About 300 inhabitants of Istria County and the Buje border area and considerably fewer from the Slovenian side of the border gathered at the Sveta Lucija-Brezovica border crossing on Saturday, on both sides of a razor wire fence put up by Slovenia to keep away migrants, to protest together against all wire fences that stand in the way of human freedom.
They carried banners reading "Killer wire", "Wire changes customs" and "Against a life surrounded by wire". The Slovenian protesters brought a straw effigy of Slovenian Prime Minister Miro Cerar and put it on the fence.
"Wire fences in Istria, Europe and the rest of the world are a big disgrace, proof of a lack of freedom and an indicator of fear, representing everything which are not the values of Istrians, who nurture tolerance, peace, freedom and openness," said Natalija Grgorinic of Liznjan. "This isn't the solution, it isn't an invitation to dialogue, but the spreading of fear, hatred and enmity. Those who put up the wire fence should come here and remove it. Barbed wire must not be the message which Europe sends to the world."
"If we are Europeans and respect European values, we must remember that this barbed wire caused big wounds to our continent not that many years ago," Grgorinic said. Animals are dying on the fence, it is an ecological, moral and human disaster, and it brings back the times of darkness and lack of freedom, she added.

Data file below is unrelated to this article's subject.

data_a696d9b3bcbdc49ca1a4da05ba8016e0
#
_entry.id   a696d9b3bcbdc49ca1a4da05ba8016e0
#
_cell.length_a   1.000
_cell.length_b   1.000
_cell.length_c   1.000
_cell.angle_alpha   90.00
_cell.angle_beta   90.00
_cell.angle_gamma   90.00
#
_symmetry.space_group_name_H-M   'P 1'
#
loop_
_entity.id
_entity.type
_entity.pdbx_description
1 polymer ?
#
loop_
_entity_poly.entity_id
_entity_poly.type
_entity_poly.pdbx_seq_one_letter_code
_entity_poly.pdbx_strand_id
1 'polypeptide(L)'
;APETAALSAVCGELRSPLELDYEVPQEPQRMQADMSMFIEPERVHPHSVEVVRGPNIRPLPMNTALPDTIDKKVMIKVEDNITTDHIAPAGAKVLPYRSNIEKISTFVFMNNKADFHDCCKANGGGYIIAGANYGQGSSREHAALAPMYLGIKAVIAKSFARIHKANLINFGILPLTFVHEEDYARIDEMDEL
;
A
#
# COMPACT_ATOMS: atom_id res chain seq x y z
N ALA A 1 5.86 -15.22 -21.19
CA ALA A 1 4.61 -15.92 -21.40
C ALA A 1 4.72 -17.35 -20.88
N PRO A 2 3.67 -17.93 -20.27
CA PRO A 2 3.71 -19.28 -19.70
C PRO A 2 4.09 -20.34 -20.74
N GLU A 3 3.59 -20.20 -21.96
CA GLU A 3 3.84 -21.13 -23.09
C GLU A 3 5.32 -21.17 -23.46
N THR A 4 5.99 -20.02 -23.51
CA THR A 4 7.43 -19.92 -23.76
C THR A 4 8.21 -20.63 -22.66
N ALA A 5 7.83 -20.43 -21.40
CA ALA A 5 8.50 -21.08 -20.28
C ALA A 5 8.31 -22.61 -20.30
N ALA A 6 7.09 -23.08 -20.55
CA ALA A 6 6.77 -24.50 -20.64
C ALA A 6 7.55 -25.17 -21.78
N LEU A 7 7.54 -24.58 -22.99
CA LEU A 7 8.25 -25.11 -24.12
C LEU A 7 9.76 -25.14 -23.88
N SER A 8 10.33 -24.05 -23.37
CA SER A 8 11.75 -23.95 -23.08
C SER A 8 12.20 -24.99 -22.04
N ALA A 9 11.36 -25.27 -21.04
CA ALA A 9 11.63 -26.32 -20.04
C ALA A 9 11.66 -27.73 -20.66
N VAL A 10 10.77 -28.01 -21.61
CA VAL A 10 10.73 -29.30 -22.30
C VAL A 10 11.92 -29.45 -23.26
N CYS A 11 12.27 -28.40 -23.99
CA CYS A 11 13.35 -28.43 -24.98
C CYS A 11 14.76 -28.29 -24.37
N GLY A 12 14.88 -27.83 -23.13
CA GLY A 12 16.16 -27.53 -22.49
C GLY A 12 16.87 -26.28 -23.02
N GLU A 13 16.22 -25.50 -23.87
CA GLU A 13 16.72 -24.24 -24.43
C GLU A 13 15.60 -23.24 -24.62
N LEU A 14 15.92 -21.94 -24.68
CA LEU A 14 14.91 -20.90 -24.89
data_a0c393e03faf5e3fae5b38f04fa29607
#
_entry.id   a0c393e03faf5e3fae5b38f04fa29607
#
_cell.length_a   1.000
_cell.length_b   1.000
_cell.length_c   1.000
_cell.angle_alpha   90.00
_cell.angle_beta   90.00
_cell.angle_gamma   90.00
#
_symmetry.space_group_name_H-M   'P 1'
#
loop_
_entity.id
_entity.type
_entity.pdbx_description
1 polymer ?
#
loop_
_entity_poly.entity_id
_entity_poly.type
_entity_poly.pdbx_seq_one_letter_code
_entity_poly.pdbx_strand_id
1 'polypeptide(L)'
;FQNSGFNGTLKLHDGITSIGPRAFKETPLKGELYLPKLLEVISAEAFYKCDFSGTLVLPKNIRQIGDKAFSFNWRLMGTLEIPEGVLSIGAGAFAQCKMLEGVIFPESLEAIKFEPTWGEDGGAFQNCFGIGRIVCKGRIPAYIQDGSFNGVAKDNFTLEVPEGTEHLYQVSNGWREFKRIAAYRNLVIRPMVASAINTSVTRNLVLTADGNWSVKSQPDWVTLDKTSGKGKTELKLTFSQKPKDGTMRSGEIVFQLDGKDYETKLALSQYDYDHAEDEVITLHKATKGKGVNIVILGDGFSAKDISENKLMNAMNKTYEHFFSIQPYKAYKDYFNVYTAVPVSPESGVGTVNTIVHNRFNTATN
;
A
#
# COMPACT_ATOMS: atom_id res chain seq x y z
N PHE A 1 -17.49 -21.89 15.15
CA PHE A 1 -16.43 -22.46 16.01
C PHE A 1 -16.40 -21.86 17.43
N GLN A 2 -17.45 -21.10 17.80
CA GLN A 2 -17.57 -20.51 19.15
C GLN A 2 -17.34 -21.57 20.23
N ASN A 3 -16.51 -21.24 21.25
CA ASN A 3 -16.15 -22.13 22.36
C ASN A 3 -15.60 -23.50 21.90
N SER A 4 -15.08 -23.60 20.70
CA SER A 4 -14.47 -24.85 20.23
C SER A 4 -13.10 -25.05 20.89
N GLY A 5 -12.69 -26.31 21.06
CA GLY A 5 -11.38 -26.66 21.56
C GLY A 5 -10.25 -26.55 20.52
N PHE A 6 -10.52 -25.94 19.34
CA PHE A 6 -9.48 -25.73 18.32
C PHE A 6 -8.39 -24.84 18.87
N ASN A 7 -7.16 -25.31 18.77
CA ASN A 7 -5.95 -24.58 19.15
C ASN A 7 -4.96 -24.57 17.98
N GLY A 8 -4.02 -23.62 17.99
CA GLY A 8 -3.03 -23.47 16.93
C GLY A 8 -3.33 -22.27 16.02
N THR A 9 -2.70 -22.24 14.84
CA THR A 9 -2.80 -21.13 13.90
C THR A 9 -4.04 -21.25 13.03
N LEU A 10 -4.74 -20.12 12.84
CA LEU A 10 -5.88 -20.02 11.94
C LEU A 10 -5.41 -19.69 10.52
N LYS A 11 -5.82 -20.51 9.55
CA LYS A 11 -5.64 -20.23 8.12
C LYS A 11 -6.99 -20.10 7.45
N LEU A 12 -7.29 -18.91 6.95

Many cultural figures were among the protesters. The director of the Book Fair(y) book fair, Magdalena Vodopija, said the wire fence "is choking us" and "we can't survive like this in the middle of Istria, surrounded by wire."
Istrian ethnomusicologist Dario Marusic said the wire fence "is definitely and intervention into the soul," while Oprtalj mayor Aleksander Krt said wire fences were a symbol of human suffering and not a solution.
A volleyball match was symbolically played , with the Croatian and Slovenian teams throwing the ball over the fence a few times.
Since mid-September, 516,815 migrants and refugees fleeing war and poverty in the Middle East, Asia and Africa have passed through Croatia on their way to western and northern Europe, the Interior Ministry said on Saturday.